With news media changing faster than you can tweet, Tumblr or post about it, how journalists can train for the future becomes a difficult question to answer.
IJNet asked Magda Abu-Fadil, a foreign correspondent and director of the Journalism Training Program at the American University of Beirut, for tips on training for the future.
Abu-Fadil is a journalist intimately familiar with both traditional and new media. She has worked for numerous international news organizations, including Agence France-Presse and United Press International. She is the director of the Journalism Training Program at the American University of Beirut and conducts training workshops in three languages.
But Abu-Fadil has also embraced new media, blogging for The Huffington Post since 2007 and shooting her own photos and video. She encourages journalists to keep up with the changing media landscape and is skeptical about the value of traditional journalism school.
IJNet: What is most appealing about being both a blogger and a traditional reporter?
Magda Abu-Fadil: I enjoyed being a reporter, foreign correspondent and editor with various international organizations, but blogging is a lot more fun and my work isn't edited. It's a freer environment. Mind you, since I'm trained as a journalist I still pay close attention to accuracy, sourcing, fairness and balance in my stories. The rules are the same but the tools are different.
IJNet: How do you feel about professional journalists switching to new media? How can bloggers get paid?
MAF: I'm not paid by The Huffington Post and I don't mind. I have a paying job. This is like a hobby. I could start a blog or website and work on monetizing it, but it requires more time and effort than I can afford now. As for professional journalists turning to blogging: it's a must. There's infinitely more exposure. I also believe in open source journalism.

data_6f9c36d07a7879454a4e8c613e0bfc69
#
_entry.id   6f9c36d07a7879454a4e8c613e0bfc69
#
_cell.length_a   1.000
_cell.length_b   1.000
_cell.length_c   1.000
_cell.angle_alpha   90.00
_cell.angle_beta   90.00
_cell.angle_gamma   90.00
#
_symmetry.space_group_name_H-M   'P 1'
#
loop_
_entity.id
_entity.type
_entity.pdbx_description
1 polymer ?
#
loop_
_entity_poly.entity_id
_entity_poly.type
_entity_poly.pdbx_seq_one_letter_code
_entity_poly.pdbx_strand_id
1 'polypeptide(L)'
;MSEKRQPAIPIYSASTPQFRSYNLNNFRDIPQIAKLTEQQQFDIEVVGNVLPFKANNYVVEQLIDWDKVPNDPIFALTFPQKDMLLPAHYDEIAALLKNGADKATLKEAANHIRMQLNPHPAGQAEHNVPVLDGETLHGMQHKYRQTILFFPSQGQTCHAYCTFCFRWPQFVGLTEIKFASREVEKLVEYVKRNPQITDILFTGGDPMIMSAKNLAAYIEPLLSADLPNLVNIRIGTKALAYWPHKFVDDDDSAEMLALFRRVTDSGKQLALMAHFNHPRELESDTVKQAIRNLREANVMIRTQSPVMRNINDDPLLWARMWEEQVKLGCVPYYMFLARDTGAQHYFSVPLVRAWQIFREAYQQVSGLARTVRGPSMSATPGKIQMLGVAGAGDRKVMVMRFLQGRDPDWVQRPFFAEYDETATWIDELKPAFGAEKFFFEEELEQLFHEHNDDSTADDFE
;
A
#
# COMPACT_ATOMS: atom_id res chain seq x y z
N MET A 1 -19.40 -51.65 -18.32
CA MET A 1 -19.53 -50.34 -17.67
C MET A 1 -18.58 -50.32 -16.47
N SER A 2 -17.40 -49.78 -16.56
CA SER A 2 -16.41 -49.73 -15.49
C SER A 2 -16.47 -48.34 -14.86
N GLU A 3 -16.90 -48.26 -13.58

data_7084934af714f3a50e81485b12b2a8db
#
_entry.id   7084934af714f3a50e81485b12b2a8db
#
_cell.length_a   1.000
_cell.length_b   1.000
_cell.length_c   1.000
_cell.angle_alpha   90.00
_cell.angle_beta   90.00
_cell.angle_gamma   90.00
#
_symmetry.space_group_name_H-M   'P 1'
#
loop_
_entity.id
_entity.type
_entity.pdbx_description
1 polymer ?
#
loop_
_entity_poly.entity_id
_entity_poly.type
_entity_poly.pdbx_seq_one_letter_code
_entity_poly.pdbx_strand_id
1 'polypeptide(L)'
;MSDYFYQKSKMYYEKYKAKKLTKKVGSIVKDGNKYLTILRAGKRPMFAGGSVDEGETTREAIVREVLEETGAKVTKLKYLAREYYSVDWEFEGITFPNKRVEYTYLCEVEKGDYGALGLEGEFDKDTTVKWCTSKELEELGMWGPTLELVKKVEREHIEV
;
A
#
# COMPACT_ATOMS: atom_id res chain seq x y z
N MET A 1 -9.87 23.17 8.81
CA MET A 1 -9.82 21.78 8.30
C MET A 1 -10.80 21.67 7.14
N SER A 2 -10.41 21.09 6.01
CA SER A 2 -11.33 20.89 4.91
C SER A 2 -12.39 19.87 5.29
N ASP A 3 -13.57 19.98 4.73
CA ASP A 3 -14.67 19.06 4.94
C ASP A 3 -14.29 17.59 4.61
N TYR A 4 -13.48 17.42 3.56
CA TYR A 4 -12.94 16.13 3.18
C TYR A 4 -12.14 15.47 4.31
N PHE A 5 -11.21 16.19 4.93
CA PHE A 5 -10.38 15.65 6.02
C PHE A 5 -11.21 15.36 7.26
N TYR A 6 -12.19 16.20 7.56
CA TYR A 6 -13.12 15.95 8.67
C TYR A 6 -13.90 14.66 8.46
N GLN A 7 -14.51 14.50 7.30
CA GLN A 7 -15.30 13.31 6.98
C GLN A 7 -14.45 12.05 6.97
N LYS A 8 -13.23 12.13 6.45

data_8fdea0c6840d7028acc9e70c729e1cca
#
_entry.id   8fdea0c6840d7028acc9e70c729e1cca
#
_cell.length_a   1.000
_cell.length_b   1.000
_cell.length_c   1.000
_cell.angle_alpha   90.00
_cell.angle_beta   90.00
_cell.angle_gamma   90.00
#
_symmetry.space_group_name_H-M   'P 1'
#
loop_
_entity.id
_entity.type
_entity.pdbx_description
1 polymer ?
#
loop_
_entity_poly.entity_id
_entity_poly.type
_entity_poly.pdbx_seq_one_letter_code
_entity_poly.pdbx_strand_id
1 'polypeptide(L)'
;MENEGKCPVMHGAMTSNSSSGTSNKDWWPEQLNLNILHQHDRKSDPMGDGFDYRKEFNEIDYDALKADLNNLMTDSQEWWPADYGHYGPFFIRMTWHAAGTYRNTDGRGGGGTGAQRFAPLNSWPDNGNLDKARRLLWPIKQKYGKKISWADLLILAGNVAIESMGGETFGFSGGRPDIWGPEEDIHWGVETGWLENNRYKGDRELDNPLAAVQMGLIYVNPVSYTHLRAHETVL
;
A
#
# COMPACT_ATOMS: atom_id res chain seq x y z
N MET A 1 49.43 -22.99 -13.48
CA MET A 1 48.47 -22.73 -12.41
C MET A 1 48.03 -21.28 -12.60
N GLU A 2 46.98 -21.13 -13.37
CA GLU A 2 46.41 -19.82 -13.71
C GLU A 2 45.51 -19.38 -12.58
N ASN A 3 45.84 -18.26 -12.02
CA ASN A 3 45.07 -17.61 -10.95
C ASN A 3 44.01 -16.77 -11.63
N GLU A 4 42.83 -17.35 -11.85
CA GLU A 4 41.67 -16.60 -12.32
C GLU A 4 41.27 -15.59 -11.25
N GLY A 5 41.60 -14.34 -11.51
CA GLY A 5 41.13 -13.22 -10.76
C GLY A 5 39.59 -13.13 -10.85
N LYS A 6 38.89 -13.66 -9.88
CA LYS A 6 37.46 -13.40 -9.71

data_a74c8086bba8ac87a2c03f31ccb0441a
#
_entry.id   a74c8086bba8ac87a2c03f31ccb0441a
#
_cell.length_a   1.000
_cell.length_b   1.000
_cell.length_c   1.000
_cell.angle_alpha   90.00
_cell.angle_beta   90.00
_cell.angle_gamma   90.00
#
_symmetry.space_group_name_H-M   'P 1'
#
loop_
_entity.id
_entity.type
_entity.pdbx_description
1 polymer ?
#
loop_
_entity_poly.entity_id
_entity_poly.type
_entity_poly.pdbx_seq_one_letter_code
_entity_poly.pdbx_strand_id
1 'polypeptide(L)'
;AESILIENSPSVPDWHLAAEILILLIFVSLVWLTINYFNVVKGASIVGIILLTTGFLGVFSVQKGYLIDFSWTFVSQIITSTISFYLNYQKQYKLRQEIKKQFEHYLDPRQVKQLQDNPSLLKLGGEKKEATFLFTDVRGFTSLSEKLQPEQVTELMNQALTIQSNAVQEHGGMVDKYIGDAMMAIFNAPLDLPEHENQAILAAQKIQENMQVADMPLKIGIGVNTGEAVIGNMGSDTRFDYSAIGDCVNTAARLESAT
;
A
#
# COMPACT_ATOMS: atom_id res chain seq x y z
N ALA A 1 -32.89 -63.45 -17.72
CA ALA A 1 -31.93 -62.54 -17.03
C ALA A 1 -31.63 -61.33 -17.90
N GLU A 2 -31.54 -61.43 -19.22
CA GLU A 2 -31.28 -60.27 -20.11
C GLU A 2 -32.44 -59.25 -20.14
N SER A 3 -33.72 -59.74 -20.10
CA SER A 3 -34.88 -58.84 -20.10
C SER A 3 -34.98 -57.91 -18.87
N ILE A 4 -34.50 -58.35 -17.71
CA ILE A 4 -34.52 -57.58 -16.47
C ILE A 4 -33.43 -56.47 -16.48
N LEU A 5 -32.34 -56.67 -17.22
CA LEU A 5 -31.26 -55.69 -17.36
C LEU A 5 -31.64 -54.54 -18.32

IJNet: You recently attended the Arab Media Forum—what was your biggest takeaway?
MAF: The Arab Media Forum is a great place to catch up with old friends, meet people, network and become acquainted with the latest media trends in the Arab region.
This year's forum focused on the changes sweeping the Arab world, particularly where revolts have been taking place, so it was quite relevant and offered an opportunity to see how the media are dealing with coverage of these events. It shed light on media's travails in uncertain and dangerous zones. Hopefully, we'll have learned lessons on how to become better journalists and communicators.
IJNet: Is new media a threat to professional journalism?
MAF: No, I don't think social media and citizen journalism are threats if journalists embrace them fully and become multimedia reporters and editors. We have to deal with the 21st century. What I learned in college is antiquated. The ethics are the same, albeit with changes in the means of delivery, but the context is different. So we have to adapt.
IJNet: Is it still worth going to journalism school?
MAF: I don't know if it's worth all the money spent going to journalism school today since the landscape is changing so fast and we're in a race against time with all the new technology, but it's definitely worth investing in a degree since most employers still require it.
It's also important to invest in regular training to stay abreast of developments. As for job opportunities, university graduates will have to remain flexible and learn to retool fast, depending on market needs. Priorities have changed, so one must go with the flow.